If you already have an existing home and are thinking of adding a wine cellar in a space you just haven't found the right use for here are some helpful tips. Existing spaces can easily become beautifully appointed wine cellars with the proper preparation mostly due to the temperature controlled factor that most wine rooms require. Lighting placement throughout the racks is also a factor in where the electrical access points are. Humidity, in addition to insulating against temperature change needs to be factored in as well since moisture can be damaging to an unprepared space. See our checklist below that we use when consulting with perspective clients and builders.
Use at least 2” x 4” studs to frame the wine cellar. The thicker the better because more installation can be added.
Apply 6mm plastic to “warm” exterior walls to create a vapor barrier. Overlap the edges and seal all holes in the plastic.
A minimum of R-13 installation is required for interior walls; minimum R-19 for exterior walls and minimum r-19 for ceilings. Spray foam is best.
All piping and wiring inside of the wine cellar needs to be in the correct positions before installation of wine racks can begin.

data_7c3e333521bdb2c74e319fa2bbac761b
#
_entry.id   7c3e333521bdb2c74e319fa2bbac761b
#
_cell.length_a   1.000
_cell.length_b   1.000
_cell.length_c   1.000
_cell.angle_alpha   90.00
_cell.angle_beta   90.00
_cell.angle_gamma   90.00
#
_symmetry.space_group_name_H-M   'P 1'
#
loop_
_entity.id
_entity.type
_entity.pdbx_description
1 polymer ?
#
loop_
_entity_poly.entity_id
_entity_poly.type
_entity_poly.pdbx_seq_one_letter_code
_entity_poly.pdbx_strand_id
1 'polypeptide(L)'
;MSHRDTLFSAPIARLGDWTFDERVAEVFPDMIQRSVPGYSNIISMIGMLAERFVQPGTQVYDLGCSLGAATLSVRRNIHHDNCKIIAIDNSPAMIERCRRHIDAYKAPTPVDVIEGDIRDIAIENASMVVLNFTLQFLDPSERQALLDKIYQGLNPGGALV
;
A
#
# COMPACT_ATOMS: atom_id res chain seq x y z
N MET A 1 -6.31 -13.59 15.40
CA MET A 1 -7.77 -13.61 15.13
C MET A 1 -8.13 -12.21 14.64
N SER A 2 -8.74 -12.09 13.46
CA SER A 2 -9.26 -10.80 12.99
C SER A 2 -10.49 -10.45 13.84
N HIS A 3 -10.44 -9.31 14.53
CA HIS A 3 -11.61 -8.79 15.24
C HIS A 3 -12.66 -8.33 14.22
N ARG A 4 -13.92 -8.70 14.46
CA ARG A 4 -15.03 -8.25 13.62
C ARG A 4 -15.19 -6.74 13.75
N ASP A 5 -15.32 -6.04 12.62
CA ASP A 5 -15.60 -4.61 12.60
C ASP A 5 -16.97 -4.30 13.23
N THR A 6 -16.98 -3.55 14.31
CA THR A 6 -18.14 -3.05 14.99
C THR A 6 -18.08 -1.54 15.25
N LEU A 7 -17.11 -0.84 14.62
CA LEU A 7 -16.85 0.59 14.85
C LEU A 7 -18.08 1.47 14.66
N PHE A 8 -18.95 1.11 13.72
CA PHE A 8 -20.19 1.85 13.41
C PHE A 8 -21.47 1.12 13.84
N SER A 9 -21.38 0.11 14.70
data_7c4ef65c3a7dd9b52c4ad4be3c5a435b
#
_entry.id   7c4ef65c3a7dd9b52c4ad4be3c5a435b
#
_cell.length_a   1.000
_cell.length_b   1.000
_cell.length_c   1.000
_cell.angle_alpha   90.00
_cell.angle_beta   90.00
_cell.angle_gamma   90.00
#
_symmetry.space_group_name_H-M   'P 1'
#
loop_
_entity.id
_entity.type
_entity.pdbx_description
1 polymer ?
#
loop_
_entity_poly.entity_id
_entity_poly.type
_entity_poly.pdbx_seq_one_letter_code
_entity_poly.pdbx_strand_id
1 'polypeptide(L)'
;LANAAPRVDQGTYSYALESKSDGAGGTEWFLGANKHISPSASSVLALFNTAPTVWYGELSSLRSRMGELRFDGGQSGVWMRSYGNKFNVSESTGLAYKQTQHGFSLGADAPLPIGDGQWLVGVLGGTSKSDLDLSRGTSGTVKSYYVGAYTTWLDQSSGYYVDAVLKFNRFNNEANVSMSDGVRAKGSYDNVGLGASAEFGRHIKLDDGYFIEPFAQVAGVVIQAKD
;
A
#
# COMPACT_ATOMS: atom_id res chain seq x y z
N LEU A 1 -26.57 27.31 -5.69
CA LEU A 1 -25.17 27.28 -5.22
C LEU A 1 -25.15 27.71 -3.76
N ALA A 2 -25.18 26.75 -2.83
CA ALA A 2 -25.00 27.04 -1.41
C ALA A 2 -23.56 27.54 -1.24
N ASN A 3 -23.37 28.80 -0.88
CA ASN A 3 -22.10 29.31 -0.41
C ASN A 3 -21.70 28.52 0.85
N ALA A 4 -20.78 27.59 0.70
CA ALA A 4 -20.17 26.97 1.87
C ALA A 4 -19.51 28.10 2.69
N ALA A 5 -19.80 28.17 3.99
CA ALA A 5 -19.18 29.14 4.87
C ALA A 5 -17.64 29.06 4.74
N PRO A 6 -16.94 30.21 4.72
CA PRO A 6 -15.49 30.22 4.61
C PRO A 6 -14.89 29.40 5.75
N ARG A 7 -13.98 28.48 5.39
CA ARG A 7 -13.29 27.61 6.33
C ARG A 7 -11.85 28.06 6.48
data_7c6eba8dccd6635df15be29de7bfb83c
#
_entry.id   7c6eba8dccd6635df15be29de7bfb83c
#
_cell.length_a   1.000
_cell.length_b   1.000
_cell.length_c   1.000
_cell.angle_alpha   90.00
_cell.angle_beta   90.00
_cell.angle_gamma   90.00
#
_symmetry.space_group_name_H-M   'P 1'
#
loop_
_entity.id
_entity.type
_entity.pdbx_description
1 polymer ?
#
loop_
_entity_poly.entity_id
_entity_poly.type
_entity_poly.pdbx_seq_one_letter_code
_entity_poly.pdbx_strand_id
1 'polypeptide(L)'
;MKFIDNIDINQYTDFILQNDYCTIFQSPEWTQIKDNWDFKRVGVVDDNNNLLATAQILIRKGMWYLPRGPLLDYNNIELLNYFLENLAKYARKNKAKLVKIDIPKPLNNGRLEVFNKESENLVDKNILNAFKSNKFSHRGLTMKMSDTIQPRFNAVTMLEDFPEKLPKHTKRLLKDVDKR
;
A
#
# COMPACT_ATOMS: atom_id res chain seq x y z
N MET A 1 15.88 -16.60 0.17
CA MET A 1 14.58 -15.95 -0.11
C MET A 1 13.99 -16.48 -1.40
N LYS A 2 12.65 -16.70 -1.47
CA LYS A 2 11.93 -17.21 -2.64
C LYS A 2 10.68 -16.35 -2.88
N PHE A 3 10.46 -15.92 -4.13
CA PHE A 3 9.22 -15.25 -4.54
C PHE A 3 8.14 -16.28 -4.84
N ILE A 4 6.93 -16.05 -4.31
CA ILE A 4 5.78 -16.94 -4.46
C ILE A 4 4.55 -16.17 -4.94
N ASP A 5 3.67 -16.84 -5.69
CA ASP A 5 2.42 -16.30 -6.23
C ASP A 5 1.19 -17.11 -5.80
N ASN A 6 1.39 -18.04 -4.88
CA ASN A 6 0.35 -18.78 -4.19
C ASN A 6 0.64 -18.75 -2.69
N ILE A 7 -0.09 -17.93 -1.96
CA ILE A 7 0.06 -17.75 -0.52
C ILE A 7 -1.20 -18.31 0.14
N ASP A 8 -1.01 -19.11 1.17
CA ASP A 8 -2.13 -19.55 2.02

Use “purple board” to cover the studs and vapor barrier because of its superior moisture and mold resistance.
Nearly any kind of flooring can be used. Carpet should never be used because of the high moisture content in the room.
The wine cellar door must be an exterior grade, 1 ¾” minimum thick door with weather stripping attached to all sides of the doorjamb. Glass doors must have at least double pane-tempered glass.
Cooling units themselves come in a variety of sizes and designs; each is best utilized in different areas of a wine cellar based on minimizing noise and maximizing efficiency.
As you can see the additional work needed to prepare an existing space can be more involved than if the wine cellar is factored in prior to building a home. Contractors can then build to more precise specifications like the ones above to avoid extra cost.